Mass migrations are some of the most spectacular events in the natural world. Animals travel in their thousands on foot or on the wing to follow food available in different seasons, to find water, or reach the best places to breed.
They face incredible hardships as they travel hundreds of miles over harsh terrain, or cross fast-flowing rivers, and many will not reach their destination. Travelling together gives some safety in numbers, but the herds are usually followed by hungry predators.
Around 1.3 million wildebeest, plus other antelopes and zebras, travel nearly 3,000km each year as they follow the rains around the Serengeti.
Bearded pig, South East Asia
Little is known about these odd-looking pigs’ migrations – but thousands travel up to 600km, probably following seasonal fruit supplies.
Caribou, Canada and Alaska
The 170,000 members of the Porcupine caribou herd travel 640km between their summer and winter ranges.
White-eared kob, South Sudan
Every year, some 800,000 white-eared kob travel 1,500km through the Sudd wetlands of South Sudan.
Burchell’s zebra, Namibia and Botswana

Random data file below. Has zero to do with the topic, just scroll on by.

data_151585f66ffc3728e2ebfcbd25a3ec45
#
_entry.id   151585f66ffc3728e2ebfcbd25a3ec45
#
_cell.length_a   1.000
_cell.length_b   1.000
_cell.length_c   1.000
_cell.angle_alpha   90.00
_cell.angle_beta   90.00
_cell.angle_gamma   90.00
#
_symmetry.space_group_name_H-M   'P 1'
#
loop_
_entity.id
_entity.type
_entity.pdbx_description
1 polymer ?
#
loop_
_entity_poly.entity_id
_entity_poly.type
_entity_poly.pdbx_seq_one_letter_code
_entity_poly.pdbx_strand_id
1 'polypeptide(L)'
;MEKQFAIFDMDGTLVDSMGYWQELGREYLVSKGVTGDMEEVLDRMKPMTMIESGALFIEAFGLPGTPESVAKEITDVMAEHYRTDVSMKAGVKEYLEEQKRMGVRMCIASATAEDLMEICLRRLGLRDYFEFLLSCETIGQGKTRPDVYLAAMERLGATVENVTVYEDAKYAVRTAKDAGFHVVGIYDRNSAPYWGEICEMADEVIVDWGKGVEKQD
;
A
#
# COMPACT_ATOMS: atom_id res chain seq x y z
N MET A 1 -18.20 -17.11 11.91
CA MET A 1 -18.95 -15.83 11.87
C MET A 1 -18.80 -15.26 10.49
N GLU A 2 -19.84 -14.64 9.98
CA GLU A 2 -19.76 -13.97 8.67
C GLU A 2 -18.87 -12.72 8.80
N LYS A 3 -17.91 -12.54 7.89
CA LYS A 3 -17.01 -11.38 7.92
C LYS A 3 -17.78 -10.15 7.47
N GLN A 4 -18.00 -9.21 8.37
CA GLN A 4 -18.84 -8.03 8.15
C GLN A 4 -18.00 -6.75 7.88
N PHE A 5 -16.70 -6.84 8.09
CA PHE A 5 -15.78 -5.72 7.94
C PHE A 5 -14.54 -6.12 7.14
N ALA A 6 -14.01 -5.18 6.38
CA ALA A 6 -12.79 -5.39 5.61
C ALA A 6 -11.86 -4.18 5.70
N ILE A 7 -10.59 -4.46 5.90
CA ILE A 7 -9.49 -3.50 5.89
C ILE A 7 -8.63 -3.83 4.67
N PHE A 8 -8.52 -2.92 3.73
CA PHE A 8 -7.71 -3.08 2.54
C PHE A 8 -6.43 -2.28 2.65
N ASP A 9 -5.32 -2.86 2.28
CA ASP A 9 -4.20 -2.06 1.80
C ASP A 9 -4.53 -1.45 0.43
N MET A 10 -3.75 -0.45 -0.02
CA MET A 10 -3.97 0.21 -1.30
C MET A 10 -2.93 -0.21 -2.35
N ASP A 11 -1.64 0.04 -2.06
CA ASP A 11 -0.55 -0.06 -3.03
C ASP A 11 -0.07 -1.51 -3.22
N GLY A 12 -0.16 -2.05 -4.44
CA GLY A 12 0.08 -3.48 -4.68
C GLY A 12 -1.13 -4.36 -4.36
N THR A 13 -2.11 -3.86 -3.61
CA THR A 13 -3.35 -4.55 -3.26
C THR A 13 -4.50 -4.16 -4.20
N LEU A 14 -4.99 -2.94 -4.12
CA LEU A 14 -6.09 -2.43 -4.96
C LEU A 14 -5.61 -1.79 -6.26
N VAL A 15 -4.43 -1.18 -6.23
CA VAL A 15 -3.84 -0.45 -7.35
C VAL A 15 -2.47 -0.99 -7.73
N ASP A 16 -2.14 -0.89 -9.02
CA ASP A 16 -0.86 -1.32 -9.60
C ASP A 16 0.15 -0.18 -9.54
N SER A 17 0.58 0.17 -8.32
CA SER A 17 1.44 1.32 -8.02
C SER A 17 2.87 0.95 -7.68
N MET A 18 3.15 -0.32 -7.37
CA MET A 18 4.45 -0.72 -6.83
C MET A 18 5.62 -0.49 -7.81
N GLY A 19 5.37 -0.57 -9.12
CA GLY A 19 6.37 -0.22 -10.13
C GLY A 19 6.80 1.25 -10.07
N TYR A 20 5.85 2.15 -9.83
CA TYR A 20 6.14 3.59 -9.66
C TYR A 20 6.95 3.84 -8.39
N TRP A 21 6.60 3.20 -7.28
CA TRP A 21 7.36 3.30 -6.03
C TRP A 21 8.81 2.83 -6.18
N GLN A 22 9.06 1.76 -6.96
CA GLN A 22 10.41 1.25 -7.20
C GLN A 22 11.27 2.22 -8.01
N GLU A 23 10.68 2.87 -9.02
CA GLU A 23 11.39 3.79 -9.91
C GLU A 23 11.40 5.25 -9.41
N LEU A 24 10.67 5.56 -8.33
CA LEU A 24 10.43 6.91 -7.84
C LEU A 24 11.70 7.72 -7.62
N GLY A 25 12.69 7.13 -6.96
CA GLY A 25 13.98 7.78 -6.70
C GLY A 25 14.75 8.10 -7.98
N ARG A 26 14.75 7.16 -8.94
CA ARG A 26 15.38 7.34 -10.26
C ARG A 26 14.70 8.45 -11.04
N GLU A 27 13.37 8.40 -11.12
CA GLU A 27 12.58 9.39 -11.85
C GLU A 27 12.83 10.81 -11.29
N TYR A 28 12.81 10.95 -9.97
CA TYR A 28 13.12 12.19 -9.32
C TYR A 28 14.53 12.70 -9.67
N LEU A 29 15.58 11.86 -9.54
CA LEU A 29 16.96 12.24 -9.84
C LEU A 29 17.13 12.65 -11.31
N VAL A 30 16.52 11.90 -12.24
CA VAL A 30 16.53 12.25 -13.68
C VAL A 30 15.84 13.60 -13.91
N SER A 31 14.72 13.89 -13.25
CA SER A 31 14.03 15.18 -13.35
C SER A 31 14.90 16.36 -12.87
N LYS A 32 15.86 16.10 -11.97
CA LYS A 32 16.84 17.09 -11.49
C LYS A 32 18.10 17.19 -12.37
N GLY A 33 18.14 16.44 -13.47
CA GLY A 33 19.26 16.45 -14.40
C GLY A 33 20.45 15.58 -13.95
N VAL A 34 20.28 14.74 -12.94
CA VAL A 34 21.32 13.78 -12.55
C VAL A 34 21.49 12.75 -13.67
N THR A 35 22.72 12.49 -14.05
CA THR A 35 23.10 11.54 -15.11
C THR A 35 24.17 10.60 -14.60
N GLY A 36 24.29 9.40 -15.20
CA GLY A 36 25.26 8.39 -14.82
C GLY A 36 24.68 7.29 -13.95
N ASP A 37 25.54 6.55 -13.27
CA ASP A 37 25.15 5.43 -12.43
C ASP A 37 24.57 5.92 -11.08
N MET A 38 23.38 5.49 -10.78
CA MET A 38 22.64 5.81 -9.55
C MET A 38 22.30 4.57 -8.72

As the crow flies, these zebras travel 500km between Namibia and Botswana every year. The scale of the migration was only discovered in 2014.
Straw-coloured bat, Zambia
At least 10 million bats arrive in Kasanka National Park from the rainforests of the Democratic Republic of Congo every October. It’s possible they travel up to 2,000km.
Asian elephant, Sri Lanka
It’s not a migration, but the dry-season merge of up to 300 elephants in Minneriya National Park, Sri Lanka, is one of the largest elephant gatherings in the world.
Chiru antelope, Tibetan Plateau
Herds of up to 1,000 female Tibetan antelopes can be seen migrating up to 600km between winter ranges and summer calving grounds.
Lemmings travel huge distances to find new territory. Many drown, but by accident, not mass suicide.
Saiga antelope, Kazakhstan
The saiga travels 1,000km across the arid steppe of Kazakhstan to reach the best summer grazing.
These facts originally appeared in BBC Wildlife Magazine’s The Big Book of Mammals.